Proceedings of The Physiological Society

University of Manchester (2010) Proc Physiol Soc 19, C127

Oral Communications

Store-independent ARC channels and the modulation of Ca2+ oscillation frequency by Ca2+ entry

T. Shuttleworth1, J. Thompson1

1. Pharmacology and Physiology, University of Rochester Medical Center, Rochester, New York, United States.

Physiological stimulation of non-excitable cells typically results in oscillatory cytosolic Ca2+ signals, the frequency of which influences the selective activation of downstream responses. Oscillation frequency is modulated by the rate of agonist-activated Ca2+ entry but how this is achieved, and the nature of the entry pathway responsible (store-operated versus store-independent), is unclear. Here, we have explored a potential novel mechanism for this effect involving the direct stimulation of phospholipase C (PLC) by entering Ca2+, and assessed the relative contribution of store-operated and store-independent (via the arachidonic acid regulated "ARC" channel) modes of Ca2+ entry in such a mechanism. PLC activity was monitored by assaying the inhibition of K+ currents through PIP2-dependent Kir2.1 channels (1) in HEK293 cells using whole-cell patch clamp techniques. Maximal activation of endogenous store-operated Ca2+-selective CRAC channels failed to significantly affect the resting inhibition of the Kir2.1 channel currents. In marked contrast, activation of the Ca2+-selective ARC channels with exogenous arachidonic acid (AA) to give a similar whole-cell Ca2+ current density to that of the CRAC channels, resulted in the rapid inhibition of Kir2.1 channel currents, consistent with increased PLC activity. This rate of inhibition was some 10-fold larger than that seen in control cells. This effect was due to the induced entry of Ca2+, rather than any effect of AA itself, as it was eliminated by inhibition of Ca2+ currents through the ARC channel either by external Gd3+ (5 µM), or reducing the driving force (holding at 0 mV). Increasing cytosolic Ca2+ concentrations from 100 nM to1.3 µM failed to significantly effect the rate of Kir2.1 channel current activity, showing that PLC activity was unaffected by global Ca2+ concentrations over the physiological range, and that the ARC channel effect must depend on local high Ca2+ concentrations. Calculations of the mean diffusion distance of free Ca2+ ions at the EGTA concentrations used, indicate that the relevant PLC must be located within ~100 nm of the channel mouth. These data suggest that modulation of the frequency of agonist-induced Ca2+ oscillations by Ca2+ entry results from a local tonic activation of a PLC as a direct, and specific consequence of the activity of the store-independent ARC channels. Such a model is entirely consistent with the previously demonstrated unique activation of these channels at the low agonist concentrations that induce oscillatory Ca2+ signals in various cell types. Moreover, because activation of the ARC channels is independent of store depletion, this phenomenon can also account for the previously unexplained ability of agonist-activated Ca2+ entry to affect signal latency (the delay between agonist addition and the initiation of a Ca2+ response).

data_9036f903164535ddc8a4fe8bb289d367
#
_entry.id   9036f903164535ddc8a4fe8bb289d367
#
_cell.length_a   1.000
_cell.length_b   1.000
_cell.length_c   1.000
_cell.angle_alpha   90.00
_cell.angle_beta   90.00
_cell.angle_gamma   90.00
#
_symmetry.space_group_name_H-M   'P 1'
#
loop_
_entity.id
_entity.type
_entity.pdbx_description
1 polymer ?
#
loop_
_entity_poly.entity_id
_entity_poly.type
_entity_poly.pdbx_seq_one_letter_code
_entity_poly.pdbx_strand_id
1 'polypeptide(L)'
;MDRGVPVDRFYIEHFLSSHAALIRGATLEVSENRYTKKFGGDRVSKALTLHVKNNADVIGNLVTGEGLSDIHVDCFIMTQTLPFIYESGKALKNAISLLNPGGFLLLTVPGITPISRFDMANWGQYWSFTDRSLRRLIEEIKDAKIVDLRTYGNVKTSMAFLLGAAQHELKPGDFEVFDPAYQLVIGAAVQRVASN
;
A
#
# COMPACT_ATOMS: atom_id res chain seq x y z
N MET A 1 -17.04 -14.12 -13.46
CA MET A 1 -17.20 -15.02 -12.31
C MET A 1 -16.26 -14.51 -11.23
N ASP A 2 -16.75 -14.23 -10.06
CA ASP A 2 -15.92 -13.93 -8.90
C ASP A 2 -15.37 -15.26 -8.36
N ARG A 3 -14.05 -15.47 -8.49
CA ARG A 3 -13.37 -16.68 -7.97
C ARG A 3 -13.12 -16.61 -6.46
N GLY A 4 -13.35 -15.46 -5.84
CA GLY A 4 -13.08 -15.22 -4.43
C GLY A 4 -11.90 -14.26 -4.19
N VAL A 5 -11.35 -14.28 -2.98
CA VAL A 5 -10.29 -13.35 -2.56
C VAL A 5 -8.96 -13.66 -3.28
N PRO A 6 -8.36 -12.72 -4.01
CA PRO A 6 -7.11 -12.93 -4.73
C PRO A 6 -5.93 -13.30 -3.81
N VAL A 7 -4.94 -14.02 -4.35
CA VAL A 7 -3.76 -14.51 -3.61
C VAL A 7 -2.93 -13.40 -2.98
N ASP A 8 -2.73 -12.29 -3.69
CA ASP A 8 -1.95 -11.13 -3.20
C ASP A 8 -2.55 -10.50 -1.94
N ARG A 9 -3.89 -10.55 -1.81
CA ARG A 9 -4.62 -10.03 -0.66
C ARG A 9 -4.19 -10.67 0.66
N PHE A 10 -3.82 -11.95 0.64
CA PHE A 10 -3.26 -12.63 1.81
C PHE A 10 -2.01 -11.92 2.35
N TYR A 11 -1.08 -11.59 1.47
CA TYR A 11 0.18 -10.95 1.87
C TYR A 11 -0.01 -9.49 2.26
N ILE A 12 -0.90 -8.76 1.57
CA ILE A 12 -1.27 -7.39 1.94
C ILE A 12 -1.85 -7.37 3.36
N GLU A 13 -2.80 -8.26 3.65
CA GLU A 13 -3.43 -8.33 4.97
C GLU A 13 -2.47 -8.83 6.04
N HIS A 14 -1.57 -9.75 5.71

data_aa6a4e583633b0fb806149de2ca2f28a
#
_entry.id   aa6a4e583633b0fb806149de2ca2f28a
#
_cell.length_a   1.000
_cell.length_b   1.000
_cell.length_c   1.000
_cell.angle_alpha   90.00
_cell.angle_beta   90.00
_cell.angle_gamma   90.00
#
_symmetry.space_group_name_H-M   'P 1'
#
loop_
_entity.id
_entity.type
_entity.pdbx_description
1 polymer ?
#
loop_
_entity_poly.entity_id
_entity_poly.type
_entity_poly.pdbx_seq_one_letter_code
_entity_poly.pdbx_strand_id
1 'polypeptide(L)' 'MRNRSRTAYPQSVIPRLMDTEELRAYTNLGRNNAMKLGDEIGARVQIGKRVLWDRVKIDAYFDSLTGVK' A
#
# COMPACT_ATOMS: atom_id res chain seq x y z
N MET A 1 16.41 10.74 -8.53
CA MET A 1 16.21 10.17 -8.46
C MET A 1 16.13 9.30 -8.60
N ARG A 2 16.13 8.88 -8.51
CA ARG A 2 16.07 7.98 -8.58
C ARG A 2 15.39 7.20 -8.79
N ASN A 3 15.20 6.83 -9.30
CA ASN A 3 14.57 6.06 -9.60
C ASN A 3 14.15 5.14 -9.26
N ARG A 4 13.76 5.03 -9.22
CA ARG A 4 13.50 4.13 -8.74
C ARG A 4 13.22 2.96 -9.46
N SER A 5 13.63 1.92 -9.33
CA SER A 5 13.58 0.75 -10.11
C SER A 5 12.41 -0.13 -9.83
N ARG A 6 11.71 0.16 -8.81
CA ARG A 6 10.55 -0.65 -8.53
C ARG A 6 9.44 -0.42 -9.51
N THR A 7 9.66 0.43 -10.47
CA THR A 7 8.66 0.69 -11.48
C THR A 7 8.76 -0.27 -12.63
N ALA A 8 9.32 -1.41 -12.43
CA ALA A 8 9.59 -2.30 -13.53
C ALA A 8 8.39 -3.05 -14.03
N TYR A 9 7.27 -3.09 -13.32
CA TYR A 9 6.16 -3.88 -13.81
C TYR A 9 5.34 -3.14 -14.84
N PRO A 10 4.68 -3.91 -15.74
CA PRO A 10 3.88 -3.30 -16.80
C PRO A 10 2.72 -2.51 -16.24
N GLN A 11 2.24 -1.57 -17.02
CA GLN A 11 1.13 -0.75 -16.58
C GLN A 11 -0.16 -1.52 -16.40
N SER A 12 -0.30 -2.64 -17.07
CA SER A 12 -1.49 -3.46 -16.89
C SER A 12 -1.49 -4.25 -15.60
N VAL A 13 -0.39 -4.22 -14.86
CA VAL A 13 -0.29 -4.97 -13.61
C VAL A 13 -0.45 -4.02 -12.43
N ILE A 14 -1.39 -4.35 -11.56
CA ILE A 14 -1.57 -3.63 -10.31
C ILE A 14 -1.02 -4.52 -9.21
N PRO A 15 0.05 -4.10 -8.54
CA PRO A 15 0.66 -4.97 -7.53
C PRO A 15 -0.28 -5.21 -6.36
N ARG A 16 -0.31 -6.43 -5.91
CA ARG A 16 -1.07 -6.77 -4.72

Where applicable, experiments conform with Society ethical requirements